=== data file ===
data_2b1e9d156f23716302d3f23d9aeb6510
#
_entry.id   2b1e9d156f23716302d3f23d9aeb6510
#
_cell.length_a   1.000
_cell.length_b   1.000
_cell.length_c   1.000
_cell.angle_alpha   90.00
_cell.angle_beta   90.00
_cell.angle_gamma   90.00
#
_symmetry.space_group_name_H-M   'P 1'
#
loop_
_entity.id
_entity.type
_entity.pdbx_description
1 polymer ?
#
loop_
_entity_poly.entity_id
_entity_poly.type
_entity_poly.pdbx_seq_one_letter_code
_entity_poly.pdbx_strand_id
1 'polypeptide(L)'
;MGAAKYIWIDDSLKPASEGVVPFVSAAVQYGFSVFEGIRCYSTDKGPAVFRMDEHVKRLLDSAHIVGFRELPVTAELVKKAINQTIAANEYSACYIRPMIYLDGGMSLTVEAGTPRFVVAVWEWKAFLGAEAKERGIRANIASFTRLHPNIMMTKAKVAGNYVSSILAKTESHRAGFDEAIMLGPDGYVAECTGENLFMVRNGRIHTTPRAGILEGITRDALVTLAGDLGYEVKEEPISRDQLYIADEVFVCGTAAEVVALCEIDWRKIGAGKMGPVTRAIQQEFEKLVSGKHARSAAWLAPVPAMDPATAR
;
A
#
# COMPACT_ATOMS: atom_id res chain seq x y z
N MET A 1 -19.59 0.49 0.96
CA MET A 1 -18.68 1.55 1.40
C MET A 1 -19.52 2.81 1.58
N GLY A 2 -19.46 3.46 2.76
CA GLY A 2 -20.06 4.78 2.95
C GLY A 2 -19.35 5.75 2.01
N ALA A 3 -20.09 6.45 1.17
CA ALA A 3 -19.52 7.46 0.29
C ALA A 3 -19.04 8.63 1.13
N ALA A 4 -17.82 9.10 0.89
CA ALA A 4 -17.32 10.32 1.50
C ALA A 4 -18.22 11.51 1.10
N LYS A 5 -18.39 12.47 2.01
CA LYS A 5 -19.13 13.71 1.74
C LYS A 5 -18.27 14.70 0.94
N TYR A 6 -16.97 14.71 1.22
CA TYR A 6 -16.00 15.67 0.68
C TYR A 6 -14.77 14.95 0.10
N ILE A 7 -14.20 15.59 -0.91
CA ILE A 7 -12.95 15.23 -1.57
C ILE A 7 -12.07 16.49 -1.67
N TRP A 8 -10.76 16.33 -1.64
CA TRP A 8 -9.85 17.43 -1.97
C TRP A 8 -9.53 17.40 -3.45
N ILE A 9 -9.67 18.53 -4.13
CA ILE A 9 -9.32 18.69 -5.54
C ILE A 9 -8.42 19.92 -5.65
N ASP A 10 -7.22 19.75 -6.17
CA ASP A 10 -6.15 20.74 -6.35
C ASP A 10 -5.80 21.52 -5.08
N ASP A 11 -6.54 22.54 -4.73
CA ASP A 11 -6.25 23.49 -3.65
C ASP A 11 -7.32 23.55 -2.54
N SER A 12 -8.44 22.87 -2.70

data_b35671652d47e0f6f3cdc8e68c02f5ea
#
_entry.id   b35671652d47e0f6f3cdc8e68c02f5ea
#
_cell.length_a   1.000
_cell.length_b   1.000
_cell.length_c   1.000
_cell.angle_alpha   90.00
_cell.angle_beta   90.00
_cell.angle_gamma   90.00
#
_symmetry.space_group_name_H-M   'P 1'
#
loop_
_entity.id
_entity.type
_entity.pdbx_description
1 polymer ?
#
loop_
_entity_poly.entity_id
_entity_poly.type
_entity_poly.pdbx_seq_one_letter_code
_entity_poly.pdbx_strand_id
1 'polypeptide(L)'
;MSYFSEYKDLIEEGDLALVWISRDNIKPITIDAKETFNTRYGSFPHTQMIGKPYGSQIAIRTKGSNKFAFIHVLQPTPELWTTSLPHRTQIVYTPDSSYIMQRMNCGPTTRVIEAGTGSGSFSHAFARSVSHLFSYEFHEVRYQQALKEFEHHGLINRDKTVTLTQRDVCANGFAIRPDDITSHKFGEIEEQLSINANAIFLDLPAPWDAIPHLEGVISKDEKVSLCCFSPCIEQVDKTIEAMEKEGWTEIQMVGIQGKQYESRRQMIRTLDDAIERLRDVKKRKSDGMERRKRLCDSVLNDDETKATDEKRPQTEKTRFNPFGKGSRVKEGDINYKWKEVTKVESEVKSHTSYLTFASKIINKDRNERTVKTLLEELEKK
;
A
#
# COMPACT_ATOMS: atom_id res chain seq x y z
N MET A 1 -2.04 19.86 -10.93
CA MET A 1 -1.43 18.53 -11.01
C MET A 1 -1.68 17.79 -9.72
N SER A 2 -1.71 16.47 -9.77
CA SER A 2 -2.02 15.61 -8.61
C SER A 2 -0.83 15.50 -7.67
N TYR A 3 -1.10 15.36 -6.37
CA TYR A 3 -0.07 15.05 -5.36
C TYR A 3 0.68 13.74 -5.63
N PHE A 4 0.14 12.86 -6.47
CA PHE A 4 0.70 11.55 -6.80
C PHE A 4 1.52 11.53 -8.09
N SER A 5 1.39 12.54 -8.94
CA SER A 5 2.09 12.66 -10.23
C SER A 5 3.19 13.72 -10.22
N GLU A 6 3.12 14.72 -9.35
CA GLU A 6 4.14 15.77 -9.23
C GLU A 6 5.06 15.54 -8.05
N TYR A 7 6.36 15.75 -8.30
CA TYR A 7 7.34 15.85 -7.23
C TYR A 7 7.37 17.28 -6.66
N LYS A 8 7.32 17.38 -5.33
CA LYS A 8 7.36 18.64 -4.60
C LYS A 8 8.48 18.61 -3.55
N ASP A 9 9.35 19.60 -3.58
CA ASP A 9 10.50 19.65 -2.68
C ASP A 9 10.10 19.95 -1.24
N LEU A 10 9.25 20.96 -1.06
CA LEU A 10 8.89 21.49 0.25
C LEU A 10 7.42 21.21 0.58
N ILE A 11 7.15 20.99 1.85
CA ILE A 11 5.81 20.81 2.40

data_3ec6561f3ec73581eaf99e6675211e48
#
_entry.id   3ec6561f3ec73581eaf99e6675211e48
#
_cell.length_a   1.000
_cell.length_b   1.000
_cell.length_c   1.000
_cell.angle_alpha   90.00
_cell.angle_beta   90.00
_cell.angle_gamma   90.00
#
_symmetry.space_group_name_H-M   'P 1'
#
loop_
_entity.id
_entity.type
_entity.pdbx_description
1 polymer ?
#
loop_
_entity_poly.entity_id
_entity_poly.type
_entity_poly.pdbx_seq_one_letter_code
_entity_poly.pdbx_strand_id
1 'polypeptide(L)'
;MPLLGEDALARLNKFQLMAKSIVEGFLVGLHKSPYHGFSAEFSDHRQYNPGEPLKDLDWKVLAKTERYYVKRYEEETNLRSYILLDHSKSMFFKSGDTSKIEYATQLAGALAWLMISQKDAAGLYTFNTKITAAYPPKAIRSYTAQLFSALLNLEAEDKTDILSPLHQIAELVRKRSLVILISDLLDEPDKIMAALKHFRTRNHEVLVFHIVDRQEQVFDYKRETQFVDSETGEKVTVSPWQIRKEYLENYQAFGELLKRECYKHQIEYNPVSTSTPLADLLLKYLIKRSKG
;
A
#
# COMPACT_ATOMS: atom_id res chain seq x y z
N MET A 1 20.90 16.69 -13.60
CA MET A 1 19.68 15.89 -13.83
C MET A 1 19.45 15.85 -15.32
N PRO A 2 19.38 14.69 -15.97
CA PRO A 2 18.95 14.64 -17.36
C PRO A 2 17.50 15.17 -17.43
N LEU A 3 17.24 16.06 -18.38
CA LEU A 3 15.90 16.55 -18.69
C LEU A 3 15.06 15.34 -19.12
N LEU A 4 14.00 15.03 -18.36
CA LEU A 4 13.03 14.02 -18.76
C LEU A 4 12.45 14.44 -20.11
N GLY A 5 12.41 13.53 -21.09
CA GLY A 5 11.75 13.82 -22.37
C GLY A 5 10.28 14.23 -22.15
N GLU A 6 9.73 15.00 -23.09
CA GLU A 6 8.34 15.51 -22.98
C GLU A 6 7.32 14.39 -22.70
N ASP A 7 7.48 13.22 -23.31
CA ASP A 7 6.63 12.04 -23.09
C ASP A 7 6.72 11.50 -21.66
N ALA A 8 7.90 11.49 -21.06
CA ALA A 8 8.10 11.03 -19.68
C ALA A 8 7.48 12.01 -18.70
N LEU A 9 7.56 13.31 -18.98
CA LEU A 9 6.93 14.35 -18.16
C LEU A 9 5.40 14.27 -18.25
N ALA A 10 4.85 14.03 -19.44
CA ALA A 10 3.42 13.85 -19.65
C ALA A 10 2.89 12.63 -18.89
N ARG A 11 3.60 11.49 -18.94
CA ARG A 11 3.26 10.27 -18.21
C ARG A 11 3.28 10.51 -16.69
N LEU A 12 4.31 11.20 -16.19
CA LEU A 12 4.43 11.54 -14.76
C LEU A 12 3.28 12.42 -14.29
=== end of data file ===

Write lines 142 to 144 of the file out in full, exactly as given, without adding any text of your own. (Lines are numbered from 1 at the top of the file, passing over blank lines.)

_entity.type
_entity.pdbx_description
1 polymer ?